Portrait of a Cat as a Young (and Old) Feline

Haiku is a cat’s cat… a feline who did things on her own terms, in her own good time. But when she turned her attention to something, she did it with great gusto and clamored to be the center of attention.


Haiku was already an adult cat about 4 years old when she and Laika came to live with us from the Tierheim Kaiserslautern in 1997. They were littermates but never did get along — they simply tolerated each other and vied constantly for primary attention from their human housemates. When 2-year-old Kiowea joined the househould in 2007, shortly after Laika died, he tried for months to befriend his 14-year-old housemate. Kio soon learned to just give Haiku her space. Or else.


Haiku was clearly the Alpha Cat, getting first pick of prime viewing spots wherever she found herself, whether it was a new home, a vacation rental or hotel; helping herself to treats and her feline mates’ water and food; even hogging catnip toys to use as a pillow in the sun.


She had the soul of an adventurer and the cunning of the most accomplished secret agent — on the rare days this indoor cat was allowed outdoors, she would innocently sniff around the areas she knew she was allowed to go, nibbling on grass as she went. But as soon as she sensed the human eye was distracted, she made a bee-line for the hole in the fence or the open gate. If she got away, she wandered around until she got tired or bored then sat in one place, confident that someone was looking for her, until she was found.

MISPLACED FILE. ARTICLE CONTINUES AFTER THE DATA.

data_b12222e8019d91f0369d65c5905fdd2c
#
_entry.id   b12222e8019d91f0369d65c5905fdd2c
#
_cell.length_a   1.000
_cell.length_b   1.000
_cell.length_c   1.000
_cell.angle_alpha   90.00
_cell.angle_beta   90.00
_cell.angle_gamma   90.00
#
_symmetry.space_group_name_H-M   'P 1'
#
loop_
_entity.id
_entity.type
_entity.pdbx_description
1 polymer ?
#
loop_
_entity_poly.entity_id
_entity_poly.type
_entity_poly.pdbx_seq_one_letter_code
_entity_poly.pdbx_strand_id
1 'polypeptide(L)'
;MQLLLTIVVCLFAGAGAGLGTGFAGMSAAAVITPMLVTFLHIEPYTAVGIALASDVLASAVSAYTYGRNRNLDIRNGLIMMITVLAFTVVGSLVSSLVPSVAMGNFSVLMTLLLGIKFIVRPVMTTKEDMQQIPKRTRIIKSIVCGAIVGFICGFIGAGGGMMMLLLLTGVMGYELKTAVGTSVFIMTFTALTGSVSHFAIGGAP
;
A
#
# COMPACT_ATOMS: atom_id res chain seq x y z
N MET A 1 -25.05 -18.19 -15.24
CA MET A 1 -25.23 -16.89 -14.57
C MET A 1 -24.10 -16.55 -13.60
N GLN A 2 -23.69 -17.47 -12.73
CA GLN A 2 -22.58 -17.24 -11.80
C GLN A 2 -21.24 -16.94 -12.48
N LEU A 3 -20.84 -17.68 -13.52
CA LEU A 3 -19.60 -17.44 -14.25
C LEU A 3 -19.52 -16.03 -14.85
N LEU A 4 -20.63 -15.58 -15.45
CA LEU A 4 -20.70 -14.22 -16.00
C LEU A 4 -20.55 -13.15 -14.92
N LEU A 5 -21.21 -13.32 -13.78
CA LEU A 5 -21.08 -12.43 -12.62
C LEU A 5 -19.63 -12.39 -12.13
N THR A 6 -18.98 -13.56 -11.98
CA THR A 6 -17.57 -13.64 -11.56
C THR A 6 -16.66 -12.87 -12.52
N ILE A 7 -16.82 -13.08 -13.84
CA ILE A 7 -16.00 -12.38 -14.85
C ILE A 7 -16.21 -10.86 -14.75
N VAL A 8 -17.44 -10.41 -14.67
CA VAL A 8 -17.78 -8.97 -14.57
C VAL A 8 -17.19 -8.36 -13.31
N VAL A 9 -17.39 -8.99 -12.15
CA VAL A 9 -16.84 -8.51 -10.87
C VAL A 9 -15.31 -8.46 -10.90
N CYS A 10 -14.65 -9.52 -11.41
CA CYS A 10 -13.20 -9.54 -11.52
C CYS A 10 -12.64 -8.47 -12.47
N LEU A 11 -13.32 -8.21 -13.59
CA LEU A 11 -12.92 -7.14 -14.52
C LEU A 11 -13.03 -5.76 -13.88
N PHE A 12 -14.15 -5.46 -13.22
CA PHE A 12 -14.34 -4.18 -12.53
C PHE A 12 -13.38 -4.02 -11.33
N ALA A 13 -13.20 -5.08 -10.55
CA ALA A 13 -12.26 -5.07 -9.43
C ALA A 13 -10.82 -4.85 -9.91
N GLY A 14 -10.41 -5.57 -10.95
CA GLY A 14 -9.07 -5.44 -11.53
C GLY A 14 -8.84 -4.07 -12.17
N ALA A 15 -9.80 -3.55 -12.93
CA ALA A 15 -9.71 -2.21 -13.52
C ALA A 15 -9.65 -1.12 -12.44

Here she is “high” on fresh snipped oregano (which she liked as much as catnip) that she stole from my herb basket. She also loved the smell of new leather, freshly washed hair, and (true to her contrariness) smelly feet!

But through it all, she was fiercely protective of everyone and everything in “her domain” — until recenty, she made nightly rounds of house, checking each window and going in and out of each room with a sleeping occupant. One night during the period when my mother was recovering from brain surgery and undergoing chemo and radiation therapy while staying with us in Hawaii, I was awakened by Haiku’s loud and insistent mewling by our bedside. It was a sound we had not heard her make before. Once she saw we were awake, she strode into my mother’s room, still mewling. I ran to get her so she wouldn’t wake my mother, but instead found my mom awake and trying to reach the small rubber duck she used to call for assistance. Her voice was weakened by the surgery and treatments, and was only a whisper — so she would squeeze the duck to let us know when she needed something. That night the duck had fallen to the floor and she couldn’t reach it nor could she raise herself from the bed alone to waken anyone. As I helped her out of bed, I realized Haiku was already gone, presumably to finish the rest of her nightly rounds after accomplishing her mission…

This past Friday evening, this fiercely independent spirit again did things just her way. After a long leisurely day of napping, she woke to request (loudly! of course) her evening dinner and polished it off with relish, then went to check out her two favorite lookout spots at the front and back windows. Apparently satisfied, she then snuck into our bedroom closet — a place she knew she was not supposed to be — and took her final journey in peace and quiet.

There is a cold place at the foot of my bed now, and a sense of disbelief that a small 7lb. creature could leave such a big hole in a home and a heart. But we let her go knowing that she lived a full life in her 16-17 years — she traveled from her home in Germany to vacations in France, and to new homes in Boston and Oahu and now D.C.; she harassed, cajoled, bossed around and charmed her housemates, visiting family & friends, veterinarians, and caregivers throughout her reign; and she was always loved.


Haiku in her favorite sunspot on Oahu